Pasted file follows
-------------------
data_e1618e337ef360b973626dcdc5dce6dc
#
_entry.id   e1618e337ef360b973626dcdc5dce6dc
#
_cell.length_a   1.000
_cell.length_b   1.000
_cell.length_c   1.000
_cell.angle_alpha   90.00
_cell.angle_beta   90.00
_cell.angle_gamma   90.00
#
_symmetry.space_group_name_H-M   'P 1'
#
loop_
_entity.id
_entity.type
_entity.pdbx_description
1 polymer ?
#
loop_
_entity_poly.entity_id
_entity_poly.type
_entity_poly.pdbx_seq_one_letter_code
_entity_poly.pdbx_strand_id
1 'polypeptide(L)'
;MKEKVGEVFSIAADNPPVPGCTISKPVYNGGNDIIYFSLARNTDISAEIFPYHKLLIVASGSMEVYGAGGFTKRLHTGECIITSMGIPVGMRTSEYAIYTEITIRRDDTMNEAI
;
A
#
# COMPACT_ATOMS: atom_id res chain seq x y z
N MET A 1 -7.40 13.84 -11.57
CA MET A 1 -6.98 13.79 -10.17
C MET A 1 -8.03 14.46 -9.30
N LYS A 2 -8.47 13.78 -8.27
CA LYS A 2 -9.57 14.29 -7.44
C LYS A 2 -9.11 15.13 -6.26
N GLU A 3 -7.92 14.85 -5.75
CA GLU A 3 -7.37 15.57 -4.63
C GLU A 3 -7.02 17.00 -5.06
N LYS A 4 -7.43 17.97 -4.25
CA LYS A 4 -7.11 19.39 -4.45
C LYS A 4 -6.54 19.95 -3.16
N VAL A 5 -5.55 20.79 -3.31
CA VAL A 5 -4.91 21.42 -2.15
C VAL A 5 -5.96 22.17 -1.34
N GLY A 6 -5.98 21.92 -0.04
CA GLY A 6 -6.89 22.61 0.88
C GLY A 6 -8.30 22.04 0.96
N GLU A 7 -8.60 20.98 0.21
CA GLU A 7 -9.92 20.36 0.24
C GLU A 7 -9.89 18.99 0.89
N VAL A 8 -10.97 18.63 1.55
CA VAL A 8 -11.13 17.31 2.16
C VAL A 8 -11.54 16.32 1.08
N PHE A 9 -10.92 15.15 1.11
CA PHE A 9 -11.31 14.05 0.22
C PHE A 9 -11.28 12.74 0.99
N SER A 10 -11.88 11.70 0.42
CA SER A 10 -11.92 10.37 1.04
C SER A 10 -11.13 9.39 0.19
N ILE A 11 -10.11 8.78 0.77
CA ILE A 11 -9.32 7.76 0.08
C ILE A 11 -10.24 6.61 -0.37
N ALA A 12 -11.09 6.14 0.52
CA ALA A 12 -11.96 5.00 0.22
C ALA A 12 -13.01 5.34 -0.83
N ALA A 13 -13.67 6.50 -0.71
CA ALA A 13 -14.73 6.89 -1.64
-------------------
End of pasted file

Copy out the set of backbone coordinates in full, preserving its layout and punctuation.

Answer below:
data_e1618e337ef360b973626dcdc5dce6dc
#
_entry.id   e1618e337ef360b973626dcdc5dce6dc
#
_cell.length_a   1.000
_cell.length_b   1.000
_cell.length_c   1.000
_cell.angle_alpha   90.00
_cell.angle_beta   90.00
_cell.angle_gamma   90.00
#
_symmetry.space_group_name_H-M   'P 1'
#
loop_
_entity.id
_entity.type
_entity.pdbx_description
1 polymer ?
#
loop_
_entity_poly.entity_id
_entity_poly.type
_entity_poly.pdbx_seq_one_letter_code
_entity_poly.pdbx_strand_id
1 'polypeptide(L)'
;MKEKVGEVFSIAADNPPVPGCTISKPVYNGGNDIIYFSLARNTDISAEIFPYHKLLIVASGSMEVYGAGGFTKRLHTGECIITSMGIPVGMRTSEYAIYTEITIRRDDTMNEAI
;
A
#
# COMPACT_ATOMS: atom_id res chain seq x y z
N MET A 1 -7.40 13.84 -11.57
CA MET A 1 -6.98 13.79 -10.17
C MET A 1 -8.03 14.46 -9.30
N LYS A 2 -8.47 13.78 -8.27
CA LYS A 2 -9.57 14.29 -7.44
C LYS A 2 -9.11 15.13 -6.26
N GLU A 3 -7.92 14.85 -5.75
CA GLU A 3 -7.37 15.57 -4.63
C GLU A 3 -7.02 17.00 -5.06
N LYS A 4 -7.43 17.97 -4.25
CA LYS A 4 -7.11 19.39 -4.45
C LYS A 4 -6.54 19.95 -3.16
N VAL A 5 -5.55 20.79 -3.31
CA VAL A 5 -4.91 21.42 -2.15
C VAL A 5 -5.96 22.17 -1.34
N GLY A 6 -5.98 21.92 -0.04
CA GLY A 6 -6.89 22.61 0.88
C GLY A 6 -8.30 22.04 0.96
N GLU A 7 -8.60 20.98 0.21
CA GLU A 7 -9.92 20.36 0.24
C GLU A 7 -9.89 18.99 0.89
N VAL A 8 -10.97 18.63 1.55
CA VAL A 8 -11.13 17.31 2.16
C VAL A 8 -11.54 16.32 1.08
N PHE A 9 -10.92 15.15 1.11
CA PHE A 9 -11.31 14.05 0.22
C PHE A 9 -11.28 12.74 0.99
N SER A 10 -11.88 11.70 0.42
CA SER A 10 -11.92 10.37 1.04
C SER A 10 -11.13 9.39 0.19
N ILE A 11 -10.11 8.78 0.77
CA ILE A 11 -9.32 7.76 0.08
C ILE A 11 -10.24 6.61 -0.37
N ALA A 12 -11.09 6.14 0.52
CA ALA A 12 -11.96 5.00 0.22
C ALA A 12 -13.01 5.34 -0.83
N ALA A 13 -13.67 6.50 -0.71
CA ALA A 13 -14.73 6.89 -1.64